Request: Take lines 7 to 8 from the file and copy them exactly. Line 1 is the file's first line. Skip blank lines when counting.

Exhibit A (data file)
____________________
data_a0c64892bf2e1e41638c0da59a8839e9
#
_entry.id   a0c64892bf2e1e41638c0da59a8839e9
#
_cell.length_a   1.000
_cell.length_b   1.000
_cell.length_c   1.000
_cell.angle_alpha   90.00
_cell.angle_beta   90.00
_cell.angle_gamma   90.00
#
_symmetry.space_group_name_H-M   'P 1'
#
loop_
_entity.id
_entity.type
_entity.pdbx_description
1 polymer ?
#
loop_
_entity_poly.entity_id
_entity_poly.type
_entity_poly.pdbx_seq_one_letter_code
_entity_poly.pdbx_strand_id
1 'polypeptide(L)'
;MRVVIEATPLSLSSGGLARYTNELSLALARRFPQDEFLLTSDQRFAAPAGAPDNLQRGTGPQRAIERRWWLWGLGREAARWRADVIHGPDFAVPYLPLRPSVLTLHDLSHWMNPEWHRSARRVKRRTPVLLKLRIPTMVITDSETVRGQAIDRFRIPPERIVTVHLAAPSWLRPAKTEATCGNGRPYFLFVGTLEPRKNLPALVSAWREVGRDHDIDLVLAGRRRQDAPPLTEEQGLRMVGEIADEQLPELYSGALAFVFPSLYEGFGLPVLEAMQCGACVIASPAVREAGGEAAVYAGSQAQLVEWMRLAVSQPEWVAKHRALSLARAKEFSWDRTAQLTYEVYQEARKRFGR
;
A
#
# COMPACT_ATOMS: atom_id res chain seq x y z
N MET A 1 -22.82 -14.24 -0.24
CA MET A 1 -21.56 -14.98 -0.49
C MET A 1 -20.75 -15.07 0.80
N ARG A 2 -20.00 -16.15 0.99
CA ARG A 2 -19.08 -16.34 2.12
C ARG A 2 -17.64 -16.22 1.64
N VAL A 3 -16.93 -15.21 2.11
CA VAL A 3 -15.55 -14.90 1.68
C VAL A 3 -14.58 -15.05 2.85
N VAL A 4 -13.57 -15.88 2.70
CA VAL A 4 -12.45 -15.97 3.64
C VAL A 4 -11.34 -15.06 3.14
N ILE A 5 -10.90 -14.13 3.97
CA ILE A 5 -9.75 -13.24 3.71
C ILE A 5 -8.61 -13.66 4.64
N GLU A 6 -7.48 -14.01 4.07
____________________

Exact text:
_cell.length_c   1.000
_cell.angle_alpha   90.00